The Turkish currency, the lira, reached a new record low on Monday, falling below 28 lira against the US dollar. This marks a significant decline of more than 50% against the greenback this year, highlighting the country’s ongoing economic challenges.
In an effort to combat high inflation, the Turkish central bank had previously raised the key interest rate by 500 basis points to 30% in September. This was the fourth consecutive rate hike, signaling a shift in policy as the government tries to tackle the rising inflation. However, despite these efforts, the currency continues to plummet.
One factor contributing to the lira’s decline is the decision by the regulator in August to not inject more foreign-exchange reserves into the country’s economy. This move, coupled with a relaxation of regulatory requirements in the banking industry, had an adverse effect on the currency’s value.
Over the past 18 months leading up to August, Turkey had spent approximately $200 billion to support its national currency. This draining of reserves, combined with the government’s decision to keep interest rates artificially low, has created a challenging economic environment for the country.
The annual inflation rate in Turkey has been rising steadily, reaching 61.5% in September 2023, marking the third consecutive month of increase. This surge has been attributed to increased tax rates and the devaluation of the lira. The inflation rate is expected to continue rising and could potentially reach 60% by the end of the year.
It is important to note that the government’s support for low interest rates despite high inflation has been a contributing factor to the currency crisis in Turkey. This policy has led to a currency crisis in late 2021 and pushed inflation above 85% last year. The current situation indicates the urgent need for the government to reassess its policies and take measures to stabilize the economy.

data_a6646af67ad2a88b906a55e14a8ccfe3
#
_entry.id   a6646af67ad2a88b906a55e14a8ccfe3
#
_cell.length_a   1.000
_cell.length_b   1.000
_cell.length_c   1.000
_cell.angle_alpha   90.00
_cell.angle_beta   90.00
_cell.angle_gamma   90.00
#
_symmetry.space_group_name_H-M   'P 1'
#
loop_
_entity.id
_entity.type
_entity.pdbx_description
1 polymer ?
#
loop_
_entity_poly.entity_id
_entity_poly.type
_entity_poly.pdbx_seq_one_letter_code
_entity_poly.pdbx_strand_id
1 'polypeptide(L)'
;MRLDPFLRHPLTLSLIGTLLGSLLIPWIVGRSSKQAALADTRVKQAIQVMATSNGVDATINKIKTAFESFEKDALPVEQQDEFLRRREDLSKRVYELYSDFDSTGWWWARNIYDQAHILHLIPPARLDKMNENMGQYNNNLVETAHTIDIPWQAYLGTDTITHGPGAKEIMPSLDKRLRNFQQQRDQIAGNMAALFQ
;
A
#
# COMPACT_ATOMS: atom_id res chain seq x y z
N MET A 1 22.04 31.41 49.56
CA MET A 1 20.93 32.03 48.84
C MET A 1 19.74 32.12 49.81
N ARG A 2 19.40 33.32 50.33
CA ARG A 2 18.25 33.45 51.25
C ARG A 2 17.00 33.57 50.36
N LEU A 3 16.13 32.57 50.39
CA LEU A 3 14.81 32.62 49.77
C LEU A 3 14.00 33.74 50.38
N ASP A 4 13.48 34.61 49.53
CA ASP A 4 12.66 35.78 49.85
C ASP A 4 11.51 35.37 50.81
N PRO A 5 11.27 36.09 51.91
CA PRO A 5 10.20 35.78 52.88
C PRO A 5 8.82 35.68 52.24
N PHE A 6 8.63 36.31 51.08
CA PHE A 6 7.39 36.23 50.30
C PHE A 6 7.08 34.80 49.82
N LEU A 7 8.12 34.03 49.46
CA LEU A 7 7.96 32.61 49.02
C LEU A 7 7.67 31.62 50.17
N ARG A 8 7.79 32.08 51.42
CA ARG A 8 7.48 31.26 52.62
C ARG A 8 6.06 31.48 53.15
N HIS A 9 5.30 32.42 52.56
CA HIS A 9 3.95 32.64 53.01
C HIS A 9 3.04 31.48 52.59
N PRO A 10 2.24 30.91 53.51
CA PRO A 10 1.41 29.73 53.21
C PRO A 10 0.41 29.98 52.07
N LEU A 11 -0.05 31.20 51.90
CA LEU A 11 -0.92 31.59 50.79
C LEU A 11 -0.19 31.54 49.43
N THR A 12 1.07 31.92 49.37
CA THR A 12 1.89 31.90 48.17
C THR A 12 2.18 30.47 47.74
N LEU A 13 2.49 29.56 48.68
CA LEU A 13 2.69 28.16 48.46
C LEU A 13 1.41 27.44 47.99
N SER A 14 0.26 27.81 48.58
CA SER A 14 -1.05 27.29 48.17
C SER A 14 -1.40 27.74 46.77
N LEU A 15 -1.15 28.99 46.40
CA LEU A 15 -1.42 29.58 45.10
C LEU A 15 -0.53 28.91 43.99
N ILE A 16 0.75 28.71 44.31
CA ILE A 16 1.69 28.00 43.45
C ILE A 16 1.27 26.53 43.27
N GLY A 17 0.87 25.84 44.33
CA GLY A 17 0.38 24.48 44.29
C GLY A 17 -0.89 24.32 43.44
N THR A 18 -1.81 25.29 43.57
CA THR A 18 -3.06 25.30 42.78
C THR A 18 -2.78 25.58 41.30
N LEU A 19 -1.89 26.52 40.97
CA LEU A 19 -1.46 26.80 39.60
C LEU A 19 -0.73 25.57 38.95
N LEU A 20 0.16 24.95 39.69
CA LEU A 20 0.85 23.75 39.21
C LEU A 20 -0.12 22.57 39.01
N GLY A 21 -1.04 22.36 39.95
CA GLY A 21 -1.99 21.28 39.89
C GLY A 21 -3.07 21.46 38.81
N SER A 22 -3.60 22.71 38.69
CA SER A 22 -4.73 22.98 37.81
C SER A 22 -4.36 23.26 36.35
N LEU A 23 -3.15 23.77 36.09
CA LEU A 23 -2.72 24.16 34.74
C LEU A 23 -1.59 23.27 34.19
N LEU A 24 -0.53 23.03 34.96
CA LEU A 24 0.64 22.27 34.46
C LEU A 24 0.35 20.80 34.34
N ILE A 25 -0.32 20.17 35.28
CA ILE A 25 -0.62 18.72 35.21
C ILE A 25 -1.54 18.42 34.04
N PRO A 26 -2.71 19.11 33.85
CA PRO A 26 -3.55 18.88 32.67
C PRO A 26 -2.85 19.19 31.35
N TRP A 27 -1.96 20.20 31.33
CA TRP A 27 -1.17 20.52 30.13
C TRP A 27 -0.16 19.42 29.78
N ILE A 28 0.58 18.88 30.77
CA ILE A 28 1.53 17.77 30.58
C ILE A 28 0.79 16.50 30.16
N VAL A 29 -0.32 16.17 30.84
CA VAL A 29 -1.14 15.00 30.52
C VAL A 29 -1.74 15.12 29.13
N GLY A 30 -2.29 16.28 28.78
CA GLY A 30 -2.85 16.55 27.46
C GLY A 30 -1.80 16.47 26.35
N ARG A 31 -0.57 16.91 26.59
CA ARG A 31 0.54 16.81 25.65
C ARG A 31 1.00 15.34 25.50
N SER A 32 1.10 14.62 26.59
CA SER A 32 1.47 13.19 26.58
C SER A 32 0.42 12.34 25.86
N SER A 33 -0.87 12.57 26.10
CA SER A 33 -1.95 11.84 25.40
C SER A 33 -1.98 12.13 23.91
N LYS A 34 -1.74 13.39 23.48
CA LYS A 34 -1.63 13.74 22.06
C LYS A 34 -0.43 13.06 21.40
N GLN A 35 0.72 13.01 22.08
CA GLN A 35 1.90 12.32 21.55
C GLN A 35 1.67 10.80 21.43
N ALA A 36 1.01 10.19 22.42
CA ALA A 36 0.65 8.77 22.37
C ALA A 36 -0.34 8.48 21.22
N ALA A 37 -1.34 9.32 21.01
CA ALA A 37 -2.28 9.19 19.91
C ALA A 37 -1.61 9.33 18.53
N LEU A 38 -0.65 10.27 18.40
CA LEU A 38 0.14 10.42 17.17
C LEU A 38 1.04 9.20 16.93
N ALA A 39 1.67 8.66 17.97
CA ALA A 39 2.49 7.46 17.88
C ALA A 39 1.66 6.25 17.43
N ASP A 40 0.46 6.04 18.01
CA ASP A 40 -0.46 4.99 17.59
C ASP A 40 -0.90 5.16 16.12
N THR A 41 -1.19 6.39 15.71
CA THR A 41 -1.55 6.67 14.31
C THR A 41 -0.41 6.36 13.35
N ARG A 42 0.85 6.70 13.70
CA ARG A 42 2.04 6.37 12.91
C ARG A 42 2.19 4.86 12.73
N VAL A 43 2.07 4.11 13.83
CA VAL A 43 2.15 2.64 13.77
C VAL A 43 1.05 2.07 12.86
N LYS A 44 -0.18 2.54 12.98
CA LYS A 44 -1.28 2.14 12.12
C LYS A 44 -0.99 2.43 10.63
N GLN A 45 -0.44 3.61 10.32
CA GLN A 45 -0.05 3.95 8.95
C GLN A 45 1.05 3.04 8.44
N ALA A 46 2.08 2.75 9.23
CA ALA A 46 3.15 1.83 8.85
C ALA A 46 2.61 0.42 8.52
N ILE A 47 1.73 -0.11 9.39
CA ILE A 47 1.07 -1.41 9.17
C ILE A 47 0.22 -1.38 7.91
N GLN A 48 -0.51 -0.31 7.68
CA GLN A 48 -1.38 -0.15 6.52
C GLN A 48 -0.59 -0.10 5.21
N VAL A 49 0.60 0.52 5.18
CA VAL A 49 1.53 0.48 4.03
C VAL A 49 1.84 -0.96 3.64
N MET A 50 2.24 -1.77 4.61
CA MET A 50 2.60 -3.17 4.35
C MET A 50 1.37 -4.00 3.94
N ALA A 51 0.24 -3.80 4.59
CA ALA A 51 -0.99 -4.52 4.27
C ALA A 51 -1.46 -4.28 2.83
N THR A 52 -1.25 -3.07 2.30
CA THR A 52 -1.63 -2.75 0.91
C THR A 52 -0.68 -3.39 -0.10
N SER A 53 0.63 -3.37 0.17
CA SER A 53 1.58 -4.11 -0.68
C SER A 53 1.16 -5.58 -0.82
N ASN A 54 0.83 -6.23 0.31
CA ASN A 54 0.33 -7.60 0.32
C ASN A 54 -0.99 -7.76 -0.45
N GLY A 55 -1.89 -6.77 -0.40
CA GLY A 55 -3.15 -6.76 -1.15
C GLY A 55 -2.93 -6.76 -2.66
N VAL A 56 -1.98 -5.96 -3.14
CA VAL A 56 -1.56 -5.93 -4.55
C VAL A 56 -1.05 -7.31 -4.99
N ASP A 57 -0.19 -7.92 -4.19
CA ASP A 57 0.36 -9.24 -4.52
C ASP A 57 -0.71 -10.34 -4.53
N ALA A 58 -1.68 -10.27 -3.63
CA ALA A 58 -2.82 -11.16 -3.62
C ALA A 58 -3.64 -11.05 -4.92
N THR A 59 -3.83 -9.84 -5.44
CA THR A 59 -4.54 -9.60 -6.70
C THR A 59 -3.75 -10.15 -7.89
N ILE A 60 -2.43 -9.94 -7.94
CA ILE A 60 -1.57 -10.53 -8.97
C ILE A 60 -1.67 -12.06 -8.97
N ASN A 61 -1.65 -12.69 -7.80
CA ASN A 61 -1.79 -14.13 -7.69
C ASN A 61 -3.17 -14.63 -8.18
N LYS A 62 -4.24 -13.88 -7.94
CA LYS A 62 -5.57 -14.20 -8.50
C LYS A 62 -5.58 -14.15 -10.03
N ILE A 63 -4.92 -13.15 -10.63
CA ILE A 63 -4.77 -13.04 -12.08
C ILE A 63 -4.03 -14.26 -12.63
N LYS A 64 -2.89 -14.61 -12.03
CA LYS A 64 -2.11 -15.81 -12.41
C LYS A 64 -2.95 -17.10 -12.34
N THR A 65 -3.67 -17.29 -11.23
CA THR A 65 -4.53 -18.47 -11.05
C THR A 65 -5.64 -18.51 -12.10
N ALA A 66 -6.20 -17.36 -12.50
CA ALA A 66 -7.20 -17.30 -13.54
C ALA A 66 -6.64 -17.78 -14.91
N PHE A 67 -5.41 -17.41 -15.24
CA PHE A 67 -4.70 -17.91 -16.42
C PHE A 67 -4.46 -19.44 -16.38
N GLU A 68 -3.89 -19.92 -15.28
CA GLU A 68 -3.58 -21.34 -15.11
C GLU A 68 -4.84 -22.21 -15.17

The decline of the Turkish lira not only affects the domestic economy but also has implications for international trade and foreign investments in the country. It creates uncertainties and challenges for businesses and investors, potentially leading to decreased confidence in the Turkish market.
In conclusion, the Turkish currency’s continuous decline and record inflation levels reflect the challenging economic situation in the country. Despite rate hikes by the central bank, the lira’s value against the US dollar continues to drop. To address these issues, the Turkish government must implement effective policies to stabilize the economy and restore investors’ confidence.